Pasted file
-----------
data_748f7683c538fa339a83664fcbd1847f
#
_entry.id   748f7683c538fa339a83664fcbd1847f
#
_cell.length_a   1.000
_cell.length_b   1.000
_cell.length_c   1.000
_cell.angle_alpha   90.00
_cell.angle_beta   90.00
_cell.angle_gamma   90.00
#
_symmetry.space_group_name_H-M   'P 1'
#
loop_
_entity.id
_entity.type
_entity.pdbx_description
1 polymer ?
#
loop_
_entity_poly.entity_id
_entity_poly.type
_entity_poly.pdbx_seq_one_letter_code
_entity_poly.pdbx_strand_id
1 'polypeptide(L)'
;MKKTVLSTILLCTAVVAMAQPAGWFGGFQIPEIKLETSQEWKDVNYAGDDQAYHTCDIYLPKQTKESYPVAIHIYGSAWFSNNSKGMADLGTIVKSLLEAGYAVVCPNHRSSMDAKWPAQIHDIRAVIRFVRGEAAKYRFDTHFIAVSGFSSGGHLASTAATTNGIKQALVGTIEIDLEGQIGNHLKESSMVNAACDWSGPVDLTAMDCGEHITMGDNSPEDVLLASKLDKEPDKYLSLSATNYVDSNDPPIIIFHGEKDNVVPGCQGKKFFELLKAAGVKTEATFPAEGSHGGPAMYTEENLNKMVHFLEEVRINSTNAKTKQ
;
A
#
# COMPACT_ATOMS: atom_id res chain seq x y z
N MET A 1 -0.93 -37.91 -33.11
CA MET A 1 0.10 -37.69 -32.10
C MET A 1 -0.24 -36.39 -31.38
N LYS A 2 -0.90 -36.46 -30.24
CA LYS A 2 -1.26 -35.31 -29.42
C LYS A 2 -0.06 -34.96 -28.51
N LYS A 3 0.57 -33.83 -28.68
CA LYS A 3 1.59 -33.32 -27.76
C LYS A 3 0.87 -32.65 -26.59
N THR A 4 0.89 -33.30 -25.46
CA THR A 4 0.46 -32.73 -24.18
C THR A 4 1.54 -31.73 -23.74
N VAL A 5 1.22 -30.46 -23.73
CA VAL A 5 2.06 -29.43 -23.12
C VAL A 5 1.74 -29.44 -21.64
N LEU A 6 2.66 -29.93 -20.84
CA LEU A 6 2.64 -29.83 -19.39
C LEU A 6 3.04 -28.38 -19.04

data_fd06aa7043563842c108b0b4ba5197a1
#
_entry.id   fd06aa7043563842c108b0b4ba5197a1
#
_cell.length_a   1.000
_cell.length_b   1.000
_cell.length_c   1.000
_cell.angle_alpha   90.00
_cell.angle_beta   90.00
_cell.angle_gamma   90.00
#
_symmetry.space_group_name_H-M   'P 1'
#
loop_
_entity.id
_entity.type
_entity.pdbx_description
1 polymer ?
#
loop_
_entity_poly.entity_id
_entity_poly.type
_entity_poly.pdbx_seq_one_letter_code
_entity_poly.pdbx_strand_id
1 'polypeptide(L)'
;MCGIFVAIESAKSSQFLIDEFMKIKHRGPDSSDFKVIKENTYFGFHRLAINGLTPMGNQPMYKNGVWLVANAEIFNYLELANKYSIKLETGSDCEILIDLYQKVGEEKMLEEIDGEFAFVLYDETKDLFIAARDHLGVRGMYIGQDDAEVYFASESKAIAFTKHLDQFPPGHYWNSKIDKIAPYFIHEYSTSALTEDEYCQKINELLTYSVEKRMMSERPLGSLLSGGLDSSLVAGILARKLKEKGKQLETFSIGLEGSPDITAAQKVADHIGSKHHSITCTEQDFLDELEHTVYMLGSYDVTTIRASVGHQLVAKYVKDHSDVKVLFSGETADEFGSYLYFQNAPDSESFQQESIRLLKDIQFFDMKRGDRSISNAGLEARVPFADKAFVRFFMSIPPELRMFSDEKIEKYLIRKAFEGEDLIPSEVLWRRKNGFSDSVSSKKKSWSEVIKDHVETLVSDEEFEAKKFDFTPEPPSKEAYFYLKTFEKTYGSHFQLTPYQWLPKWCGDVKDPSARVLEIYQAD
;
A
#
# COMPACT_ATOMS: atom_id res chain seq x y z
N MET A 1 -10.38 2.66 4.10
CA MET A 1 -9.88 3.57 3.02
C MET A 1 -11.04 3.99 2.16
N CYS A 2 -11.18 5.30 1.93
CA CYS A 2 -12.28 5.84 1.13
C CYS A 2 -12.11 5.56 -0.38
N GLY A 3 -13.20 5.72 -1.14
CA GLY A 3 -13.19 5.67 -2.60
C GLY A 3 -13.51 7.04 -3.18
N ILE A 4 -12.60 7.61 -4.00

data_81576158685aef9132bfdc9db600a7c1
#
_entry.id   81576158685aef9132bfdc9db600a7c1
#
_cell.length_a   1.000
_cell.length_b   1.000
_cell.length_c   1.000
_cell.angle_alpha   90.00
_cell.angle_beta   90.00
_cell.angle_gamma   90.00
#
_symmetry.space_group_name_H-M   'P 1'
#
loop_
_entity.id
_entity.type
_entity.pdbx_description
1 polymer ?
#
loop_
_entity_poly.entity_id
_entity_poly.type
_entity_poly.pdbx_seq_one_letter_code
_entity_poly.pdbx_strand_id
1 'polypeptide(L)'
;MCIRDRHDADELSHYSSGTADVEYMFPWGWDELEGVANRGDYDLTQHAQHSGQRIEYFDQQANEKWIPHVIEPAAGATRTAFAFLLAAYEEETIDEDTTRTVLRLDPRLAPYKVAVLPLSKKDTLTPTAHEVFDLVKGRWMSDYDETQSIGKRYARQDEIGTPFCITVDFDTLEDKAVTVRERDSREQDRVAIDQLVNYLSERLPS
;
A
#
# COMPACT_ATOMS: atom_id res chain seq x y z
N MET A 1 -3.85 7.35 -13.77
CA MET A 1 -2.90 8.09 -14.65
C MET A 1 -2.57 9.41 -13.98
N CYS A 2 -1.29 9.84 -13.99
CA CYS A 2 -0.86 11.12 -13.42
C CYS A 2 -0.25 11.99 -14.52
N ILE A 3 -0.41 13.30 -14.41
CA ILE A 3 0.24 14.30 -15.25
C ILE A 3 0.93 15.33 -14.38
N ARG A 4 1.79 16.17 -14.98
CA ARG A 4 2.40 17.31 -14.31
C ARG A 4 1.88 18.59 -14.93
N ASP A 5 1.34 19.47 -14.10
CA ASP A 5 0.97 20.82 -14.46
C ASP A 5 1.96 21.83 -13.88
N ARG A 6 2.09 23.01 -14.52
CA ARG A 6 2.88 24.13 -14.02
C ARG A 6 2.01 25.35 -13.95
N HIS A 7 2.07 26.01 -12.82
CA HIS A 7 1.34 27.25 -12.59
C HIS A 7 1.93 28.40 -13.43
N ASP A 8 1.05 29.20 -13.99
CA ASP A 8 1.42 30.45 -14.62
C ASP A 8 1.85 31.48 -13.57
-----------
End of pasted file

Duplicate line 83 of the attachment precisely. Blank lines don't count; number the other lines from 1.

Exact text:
CA CYS A 2 -12.28 5.84 1.13